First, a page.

An underlying assumption in computational approaches in cognitive and brain sciences is that the nervous system is an input–output model of the world: Its input–output functions mirror certain relations in the target domains. I argue that the input–output modelling assumption plays distinct methodological and explanatory roles. Methodologically, input–output modelling serves to discover the computed function from environmental cues. Explanatorily, input–output modelling serves to account for the appropriateness of the computed function to the explanandum information-processing task. I compare very briefly the modelling explanation to mechanistic and optimality explanations, noting that in both cases the explanations can be seen as complementary rather than contrastive or competing.
Are all three of Marr's levels needed? Should they be kept distinct? We argue for the distinct contributions and methodologies of each level of analysis. It is important to maintain them because they provide three different perspectives required to understand mechanisms, especially information-processing mechanisms. The computational perspective provides an understanding of how a mechanism functions in broader environments that determines the computations it needs to perform (and may fail to perform). The representation and algorithmic perspective offers an understanding of how information about the environment is encoded within the mechanism and what are the patterns of organization that enable the parts of the mechanism to produce the phenomenon. The implementation perspective yields an understanding of the neural details of the mechanism and how they constrain function and algorithms. Once we adequately characterize the distinct role of each level of analysis, it is fairly straightforward to see how they relate.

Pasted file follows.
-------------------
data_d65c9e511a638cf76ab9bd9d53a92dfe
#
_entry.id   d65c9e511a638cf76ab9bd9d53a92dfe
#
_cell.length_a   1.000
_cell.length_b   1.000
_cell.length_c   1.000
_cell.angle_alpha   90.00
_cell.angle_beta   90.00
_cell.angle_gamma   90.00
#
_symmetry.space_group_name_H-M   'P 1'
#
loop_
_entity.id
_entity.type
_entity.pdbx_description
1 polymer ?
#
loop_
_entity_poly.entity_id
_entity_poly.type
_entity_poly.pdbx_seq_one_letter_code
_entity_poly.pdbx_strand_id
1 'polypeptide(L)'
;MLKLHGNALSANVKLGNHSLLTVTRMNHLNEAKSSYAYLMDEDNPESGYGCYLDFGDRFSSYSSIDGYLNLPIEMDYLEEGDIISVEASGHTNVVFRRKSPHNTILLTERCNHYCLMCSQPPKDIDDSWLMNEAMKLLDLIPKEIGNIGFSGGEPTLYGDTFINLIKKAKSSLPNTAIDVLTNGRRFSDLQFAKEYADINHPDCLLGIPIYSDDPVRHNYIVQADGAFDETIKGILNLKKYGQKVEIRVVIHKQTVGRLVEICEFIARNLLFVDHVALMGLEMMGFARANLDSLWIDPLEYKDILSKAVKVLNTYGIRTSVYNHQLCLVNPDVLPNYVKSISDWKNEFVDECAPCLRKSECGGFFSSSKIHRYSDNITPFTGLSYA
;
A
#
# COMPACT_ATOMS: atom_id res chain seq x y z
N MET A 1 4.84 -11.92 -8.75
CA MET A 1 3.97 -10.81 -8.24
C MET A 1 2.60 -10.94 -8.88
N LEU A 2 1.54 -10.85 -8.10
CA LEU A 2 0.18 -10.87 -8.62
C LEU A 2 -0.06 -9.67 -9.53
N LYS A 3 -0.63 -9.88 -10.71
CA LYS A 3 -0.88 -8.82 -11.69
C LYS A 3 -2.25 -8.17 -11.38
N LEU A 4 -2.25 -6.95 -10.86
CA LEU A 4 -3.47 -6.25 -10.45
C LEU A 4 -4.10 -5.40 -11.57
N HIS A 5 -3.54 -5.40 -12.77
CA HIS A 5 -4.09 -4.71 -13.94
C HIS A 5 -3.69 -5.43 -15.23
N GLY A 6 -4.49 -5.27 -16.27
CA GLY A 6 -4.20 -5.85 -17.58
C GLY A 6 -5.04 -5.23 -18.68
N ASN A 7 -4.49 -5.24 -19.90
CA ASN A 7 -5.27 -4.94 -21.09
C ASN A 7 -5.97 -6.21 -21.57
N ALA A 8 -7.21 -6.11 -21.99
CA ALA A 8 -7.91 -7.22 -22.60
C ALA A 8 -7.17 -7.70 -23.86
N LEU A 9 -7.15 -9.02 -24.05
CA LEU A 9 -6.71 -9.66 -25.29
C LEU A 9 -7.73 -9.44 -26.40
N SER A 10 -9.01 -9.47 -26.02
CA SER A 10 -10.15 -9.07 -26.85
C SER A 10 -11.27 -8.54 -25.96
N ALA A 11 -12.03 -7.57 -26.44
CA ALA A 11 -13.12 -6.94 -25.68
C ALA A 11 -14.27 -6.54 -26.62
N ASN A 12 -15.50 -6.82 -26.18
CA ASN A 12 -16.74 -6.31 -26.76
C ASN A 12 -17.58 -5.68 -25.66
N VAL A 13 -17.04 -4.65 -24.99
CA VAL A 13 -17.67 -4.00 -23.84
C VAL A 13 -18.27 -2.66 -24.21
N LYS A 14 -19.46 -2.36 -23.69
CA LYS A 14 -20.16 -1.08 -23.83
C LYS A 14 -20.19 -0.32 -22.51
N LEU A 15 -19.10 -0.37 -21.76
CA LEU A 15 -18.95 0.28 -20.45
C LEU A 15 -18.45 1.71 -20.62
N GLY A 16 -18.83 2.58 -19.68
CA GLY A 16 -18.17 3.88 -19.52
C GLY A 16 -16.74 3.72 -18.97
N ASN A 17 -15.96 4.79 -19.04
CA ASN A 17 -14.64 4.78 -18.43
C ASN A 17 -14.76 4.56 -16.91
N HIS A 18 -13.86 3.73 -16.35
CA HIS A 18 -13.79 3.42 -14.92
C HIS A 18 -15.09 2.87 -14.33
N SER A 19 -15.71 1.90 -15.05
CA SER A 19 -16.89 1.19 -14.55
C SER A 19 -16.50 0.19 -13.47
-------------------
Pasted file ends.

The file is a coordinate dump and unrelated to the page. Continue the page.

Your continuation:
Most computational neuroscientists assume that nervous systems computeand process information. We discuss foundational issues such as what we mean by ‘computation’ and ‘information processing’ in nervous systems; whether computation and information processing are matters of objective fact or of conventional, observer-dependent description; and how computational descriptions and explanations are related to other levels of analysis and organization.